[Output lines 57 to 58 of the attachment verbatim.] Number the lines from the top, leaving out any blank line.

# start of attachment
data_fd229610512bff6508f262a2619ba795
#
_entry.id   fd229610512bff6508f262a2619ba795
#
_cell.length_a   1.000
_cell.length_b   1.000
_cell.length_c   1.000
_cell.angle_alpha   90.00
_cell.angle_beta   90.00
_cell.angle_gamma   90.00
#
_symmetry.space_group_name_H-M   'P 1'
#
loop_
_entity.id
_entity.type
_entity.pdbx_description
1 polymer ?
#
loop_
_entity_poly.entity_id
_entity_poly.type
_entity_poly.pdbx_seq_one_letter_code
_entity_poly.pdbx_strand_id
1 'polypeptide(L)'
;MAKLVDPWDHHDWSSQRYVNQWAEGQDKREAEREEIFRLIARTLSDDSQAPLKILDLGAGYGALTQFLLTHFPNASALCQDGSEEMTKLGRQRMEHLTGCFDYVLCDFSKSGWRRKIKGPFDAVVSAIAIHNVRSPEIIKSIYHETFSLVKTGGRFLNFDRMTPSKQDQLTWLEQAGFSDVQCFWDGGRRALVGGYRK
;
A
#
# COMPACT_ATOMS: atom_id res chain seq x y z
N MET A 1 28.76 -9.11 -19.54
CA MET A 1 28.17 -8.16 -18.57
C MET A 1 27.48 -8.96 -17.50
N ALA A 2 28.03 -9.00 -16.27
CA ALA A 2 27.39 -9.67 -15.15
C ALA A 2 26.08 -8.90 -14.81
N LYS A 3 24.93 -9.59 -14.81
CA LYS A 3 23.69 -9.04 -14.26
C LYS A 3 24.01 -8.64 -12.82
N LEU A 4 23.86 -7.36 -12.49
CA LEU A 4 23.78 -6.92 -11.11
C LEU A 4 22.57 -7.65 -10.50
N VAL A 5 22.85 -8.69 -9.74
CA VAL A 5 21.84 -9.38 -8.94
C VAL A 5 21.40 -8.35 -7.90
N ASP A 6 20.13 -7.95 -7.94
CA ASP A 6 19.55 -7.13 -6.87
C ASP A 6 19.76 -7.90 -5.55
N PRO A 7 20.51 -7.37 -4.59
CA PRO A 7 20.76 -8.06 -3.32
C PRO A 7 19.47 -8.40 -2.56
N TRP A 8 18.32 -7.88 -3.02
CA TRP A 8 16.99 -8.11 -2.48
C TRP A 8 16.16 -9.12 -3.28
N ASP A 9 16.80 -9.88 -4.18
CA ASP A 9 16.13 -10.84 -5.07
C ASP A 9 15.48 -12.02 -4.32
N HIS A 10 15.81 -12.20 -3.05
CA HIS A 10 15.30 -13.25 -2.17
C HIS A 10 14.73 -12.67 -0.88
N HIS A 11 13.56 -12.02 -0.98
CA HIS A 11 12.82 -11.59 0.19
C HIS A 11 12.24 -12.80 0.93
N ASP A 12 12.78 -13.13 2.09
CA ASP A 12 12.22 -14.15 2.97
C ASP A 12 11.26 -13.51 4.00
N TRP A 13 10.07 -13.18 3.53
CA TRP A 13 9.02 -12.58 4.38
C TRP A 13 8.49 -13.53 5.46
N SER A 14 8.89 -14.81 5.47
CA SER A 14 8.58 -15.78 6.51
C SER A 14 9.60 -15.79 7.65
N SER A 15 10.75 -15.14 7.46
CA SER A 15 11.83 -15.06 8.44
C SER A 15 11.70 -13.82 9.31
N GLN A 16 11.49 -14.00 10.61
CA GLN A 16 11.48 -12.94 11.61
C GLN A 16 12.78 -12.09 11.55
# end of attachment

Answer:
C ASP A 9 15.48 -12.02 -4.32
N HIS A 10 15.81 -12.20 -3.05